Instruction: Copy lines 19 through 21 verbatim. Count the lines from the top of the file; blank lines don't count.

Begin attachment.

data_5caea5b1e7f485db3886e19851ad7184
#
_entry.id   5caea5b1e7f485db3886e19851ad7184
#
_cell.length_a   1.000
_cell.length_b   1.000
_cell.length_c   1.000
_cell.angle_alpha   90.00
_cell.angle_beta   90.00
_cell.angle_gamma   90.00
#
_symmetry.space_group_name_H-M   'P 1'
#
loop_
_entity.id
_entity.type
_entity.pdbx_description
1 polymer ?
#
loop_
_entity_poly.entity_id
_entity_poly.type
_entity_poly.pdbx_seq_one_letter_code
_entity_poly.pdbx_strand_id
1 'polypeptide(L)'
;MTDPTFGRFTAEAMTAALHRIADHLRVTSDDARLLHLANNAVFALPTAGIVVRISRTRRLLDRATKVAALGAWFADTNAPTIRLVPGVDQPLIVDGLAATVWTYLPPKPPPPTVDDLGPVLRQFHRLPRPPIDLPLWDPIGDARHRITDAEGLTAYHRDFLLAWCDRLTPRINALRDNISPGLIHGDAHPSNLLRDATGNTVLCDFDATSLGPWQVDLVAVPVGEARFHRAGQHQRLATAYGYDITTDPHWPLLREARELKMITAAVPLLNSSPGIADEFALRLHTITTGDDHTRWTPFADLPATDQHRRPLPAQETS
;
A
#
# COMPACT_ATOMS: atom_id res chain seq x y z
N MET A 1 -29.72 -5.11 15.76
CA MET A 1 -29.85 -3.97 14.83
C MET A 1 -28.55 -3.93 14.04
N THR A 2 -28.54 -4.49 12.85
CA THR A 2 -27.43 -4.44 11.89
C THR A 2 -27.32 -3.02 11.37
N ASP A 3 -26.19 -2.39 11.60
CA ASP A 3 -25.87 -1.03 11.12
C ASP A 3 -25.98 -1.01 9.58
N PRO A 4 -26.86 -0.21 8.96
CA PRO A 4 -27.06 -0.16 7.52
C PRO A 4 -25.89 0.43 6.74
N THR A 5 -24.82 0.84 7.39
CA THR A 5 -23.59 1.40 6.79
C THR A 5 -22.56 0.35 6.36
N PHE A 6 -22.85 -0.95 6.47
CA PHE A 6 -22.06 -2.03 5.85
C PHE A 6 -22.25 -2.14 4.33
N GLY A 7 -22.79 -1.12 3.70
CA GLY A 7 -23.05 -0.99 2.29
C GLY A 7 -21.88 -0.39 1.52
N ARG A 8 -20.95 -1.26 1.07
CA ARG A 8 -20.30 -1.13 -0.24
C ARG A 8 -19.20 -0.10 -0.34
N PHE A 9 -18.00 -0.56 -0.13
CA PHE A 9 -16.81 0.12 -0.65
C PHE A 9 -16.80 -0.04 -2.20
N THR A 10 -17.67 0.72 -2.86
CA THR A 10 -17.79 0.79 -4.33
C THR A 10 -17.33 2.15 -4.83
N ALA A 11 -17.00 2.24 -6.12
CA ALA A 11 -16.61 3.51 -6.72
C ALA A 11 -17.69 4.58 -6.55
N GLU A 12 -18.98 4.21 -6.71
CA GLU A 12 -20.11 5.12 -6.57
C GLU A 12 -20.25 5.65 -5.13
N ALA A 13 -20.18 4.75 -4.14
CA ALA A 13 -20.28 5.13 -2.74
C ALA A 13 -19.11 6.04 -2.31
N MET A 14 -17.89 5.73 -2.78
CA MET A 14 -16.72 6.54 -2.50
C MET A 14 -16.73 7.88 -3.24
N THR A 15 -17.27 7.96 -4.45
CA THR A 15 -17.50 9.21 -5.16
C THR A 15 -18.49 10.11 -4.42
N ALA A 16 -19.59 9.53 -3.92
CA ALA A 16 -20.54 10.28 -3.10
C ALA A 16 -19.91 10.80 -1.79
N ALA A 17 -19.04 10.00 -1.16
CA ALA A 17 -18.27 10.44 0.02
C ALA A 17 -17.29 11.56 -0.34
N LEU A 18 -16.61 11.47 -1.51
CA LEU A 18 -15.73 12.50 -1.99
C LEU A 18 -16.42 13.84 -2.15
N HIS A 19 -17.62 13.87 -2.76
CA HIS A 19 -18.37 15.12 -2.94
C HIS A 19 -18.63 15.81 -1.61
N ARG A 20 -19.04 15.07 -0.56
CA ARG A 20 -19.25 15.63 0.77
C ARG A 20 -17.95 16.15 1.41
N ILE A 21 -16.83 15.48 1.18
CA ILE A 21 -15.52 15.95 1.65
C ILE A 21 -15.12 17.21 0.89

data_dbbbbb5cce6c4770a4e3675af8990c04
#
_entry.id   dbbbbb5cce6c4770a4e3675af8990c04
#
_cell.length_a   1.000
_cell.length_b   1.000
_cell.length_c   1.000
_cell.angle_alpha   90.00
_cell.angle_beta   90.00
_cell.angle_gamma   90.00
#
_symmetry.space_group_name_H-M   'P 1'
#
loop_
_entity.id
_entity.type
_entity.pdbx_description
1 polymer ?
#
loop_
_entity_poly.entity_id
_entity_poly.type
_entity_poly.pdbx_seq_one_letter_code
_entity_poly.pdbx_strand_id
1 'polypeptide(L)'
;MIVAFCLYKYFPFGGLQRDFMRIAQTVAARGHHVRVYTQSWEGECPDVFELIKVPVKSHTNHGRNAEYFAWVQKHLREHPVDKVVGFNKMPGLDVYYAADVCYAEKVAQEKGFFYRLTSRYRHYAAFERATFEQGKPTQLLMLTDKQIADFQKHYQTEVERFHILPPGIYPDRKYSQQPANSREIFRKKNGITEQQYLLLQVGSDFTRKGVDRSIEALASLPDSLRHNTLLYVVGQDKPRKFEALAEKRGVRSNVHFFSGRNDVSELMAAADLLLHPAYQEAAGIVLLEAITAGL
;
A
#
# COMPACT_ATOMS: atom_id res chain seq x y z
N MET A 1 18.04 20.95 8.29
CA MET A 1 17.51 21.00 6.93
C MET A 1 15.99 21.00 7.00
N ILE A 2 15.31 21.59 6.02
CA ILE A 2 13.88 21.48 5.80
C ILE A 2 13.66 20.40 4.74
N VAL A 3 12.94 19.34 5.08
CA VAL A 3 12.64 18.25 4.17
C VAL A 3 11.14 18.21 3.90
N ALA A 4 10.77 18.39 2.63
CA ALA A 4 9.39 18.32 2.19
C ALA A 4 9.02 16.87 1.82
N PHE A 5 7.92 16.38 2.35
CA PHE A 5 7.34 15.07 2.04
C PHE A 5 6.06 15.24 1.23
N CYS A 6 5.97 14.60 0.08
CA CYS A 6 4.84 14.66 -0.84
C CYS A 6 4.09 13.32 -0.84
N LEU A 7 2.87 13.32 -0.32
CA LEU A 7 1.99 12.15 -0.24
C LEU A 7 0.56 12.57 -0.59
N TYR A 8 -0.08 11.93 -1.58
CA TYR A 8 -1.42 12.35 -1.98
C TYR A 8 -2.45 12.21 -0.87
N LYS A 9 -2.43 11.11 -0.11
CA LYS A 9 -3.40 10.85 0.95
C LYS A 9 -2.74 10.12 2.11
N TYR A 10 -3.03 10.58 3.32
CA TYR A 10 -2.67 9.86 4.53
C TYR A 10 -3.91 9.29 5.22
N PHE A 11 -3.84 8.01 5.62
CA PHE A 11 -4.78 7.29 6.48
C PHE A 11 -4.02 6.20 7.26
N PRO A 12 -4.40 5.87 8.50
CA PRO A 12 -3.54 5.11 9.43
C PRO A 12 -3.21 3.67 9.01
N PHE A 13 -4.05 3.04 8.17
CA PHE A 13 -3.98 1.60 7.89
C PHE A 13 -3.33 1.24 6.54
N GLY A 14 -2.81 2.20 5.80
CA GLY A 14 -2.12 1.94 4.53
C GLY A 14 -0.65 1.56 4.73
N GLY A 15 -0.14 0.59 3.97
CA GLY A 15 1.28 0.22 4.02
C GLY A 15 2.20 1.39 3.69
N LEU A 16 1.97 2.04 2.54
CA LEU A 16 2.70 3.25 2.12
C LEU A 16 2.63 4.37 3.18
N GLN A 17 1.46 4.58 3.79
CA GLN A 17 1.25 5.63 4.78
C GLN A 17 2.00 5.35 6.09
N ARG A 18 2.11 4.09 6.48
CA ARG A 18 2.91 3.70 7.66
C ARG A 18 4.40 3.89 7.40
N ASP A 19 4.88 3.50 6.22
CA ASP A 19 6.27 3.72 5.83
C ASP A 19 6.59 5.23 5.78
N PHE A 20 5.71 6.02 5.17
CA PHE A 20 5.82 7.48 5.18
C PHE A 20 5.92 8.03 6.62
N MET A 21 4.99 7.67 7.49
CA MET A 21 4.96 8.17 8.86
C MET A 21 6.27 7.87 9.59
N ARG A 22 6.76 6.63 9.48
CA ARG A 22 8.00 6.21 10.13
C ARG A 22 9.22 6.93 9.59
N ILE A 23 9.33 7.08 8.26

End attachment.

#
loop_
_entity_poly.entity_id